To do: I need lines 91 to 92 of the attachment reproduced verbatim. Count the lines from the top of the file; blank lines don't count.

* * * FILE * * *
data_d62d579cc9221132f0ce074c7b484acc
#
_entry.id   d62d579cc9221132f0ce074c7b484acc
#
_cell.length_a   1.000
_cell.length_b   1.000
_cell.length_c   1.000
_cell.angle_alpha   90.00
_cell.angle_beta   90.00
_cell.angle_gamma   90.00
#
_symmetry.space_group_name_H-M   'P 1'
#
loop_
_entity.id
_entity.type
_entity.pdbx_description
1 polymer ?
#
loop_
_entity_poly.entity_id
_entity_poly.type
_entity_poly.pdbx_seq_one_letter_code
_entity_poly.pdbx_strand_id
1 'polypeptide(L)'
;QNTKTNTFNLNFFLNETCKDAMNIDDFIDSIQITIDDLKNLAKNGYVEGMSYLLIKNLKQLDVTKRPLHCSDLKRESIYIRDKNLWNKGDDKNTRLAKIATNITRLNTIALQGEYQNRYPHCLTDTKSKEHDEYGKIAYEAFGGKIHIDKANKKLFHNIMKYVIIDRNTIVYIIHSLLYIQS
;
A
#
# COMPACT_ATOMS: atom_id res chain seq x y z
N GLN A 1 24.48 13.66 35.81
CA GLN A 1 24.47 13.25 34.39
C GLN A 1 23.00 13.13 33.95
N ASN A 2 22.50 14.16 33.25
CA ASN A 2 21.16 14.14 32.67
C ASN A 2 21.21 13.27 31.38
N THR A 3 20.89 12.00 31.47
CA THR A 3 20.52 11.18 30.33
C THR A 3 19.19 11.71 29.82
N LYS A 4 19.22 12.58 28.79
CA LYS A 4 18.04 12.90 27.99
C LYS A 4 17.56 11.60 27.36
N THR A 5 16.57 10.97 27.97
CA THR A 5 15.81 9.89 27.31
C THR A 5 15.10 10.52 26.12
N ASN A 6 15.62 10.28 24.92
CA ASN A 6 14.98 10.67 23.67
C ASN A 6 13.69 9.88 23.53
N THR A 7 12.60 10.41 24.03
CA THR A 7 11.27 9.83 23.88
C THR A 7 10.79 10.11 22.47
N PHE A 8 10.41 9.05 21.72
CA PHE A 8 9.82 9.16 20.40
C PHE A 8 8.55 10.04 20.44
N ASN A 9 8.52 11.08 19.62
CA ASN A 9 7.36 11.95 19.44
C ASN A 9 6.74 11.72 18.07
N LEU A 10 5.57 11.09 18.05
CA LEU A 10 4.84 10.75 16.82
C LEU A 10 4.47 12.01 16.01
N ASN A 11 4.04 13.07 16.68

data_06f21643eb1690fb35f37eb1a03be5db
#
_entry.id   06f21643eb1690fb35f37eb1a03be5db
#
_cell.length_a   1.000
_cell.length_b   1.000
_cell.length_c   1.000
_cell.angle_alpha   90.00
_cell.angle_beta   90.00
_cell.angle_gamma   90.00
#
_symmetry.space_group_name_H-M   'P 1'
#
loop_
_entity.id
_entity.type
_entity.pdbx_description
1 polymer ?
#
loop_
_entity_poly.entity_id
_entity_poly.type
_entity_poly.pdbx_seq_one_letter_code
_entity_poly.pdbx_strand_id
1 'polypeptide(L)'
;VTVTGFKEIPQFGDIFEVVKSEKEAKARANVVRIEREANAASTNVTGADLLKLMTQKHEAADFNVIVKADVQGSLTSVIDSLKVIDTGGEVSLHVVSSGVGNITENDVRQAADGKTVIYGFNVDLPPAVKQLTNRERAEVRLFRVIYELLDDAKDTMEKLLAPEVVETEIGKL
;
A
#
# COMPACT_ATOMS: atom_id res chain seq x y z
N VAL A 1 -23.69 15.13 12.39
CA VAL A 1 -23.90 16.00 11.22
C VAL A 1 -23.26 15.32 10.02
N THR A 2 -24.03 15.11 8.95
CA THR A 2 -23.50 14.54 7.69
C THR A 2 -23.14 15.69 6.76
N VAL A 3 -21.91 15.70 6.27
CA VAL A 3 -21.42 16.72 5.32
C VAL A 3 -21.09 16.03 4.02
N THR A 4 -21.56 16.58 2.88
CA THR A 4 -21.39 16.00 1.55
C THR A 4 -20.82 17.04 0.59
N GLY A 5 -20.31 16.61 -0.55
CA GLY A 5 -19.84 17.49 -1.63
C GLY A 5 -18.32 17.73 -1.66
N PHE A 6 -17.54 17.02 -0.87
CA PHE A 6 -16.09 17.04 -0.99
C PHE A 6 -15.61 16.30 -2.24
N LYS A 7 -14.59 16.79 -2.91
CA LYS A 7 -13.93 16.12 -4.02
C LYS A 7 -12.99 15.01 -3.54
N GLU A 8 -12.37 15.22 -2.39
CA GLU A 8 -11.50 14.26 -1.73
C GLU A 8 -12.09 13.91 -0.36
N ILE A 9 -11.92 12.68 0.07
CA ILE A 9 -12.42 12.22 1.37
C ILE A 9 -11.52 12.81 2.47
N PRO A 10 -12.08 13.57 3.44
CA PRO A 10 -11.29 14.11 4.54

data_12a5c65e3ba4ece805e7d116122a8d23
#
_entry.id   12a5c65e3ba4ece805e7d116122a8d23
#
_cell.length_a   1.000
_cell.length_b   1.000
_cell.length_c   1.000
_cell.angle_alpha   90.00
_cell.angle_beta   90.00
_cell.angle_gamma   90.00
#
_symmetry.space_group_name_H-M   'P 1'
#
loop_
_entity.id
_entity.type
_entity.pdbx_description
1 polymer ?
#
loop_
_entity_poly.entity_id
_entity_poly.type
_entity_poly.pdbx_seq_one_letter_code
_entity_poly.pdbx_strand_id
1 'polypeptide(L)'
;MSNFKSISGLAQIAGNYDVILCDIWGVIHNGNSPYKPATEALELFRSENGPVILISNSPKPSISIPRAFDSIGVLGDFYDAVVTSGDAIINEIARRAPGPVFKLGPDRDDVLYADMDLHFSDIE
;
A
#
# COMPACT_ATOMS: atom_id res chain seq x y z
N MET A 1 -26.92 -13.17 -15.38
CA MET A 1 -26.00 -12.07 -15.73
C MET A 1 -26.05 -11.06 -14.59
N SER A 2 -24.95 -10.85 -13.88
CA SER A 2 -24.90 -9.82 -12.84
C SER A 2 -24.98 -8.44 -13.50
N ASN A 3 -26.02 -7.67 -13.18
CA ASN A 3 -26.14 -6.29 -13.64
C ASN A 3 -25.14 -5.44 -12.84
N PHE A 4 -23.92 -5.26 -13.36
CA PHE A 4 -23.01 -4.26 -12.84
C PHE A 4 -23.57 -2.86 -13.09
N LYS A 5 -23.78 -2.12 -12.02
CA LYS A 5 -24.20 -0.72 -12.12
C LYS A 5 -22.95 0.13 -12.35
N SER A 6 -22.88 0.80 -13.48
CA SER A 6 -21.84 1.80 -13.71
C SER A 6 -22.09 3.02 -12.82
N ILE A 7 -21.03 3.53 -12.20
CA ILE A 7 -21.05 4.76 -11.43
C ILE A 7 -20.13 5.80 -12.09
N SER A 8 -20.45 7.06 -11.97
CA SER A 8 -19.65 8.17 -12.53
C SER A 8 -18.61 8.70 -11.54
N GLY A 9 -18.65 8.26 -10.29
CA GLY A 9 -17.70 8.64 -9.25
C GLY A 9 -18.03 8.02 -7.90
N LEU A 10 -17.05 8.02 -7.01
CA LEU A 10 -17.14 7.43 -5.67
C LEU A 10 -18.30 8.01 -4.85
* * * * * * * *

# COMPACT_ATOMS: atom_id res chain seq x y z
N VAL A 1 -23.69 15.13 12.39